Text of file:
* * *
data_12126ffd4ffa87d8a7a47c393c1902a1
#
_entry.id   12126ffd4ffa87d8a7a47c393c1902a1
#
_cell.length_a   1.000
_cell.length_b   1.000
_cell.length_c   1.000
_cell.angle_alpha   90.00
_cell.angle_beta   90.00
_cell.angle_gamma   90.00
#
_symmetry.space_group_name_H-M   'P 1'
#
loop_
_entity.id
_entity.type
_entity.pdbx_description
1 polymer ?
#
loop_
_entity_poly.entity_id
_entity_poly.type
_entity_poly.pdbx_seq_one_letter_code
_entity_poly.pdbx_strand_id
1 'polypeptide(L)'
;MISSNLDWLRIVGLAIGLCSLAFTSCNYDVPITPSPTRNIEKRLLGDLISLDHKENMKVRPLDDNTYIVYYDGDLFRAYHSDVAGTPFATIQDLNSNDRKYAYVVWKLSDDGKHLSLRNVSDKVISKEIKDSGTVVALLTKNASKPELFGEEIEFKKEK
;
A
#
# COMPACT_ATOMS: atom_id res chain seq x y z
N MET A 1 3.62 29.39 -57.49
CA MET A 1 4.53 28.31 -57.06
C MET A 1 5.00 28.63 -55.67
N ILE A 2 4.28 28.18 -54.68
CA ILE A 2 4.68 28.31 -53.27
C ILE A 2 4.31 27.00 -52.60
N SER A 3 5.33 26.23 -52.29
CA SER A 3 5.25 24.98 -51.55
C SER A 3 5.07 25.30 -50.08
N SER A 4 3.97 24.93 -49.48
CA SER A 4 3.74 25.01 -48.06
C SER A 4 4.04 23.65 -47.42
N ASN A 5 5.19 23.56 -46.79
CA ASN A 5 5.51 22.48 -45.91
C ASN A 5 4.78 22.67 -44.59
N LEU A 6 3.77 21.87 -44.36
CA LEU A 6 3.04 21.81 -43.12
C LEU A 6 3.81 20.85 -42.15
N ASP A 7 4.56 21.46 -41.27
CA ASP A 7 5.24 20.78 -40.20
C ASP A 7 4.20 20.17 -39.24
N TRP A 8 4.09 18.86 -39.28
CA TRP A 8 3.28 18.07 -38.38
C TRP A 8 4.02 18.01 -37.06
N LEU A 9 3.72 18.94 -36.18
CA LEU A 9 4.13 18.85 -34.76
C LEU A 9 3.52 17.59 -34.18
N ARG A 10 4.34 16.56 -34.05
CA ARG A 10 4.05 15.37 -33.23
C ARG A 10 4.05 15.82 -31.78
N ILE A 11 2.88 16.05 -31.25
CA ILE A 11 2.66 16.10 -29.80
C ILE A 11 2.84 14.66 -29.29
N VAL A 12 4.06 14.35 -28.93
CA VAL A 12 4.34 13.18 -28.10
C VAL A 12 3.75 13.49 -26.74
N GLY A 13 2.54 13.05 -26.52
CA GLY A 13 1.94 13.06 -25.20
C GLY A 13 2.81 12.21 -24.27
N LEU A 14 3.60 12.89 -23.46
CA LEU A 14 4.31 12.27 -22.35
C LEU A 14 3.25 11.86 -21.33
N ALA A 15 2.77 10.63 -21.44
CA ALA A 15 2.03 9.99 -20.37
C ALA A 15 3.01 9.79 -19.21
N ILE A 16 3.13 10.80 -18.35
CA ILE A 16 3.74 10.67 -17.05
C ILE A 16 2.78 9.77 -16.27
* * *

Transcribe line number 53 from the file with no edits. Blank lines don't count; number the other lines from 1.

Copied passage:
CA TRP A 8 3.28 18.07 -38.38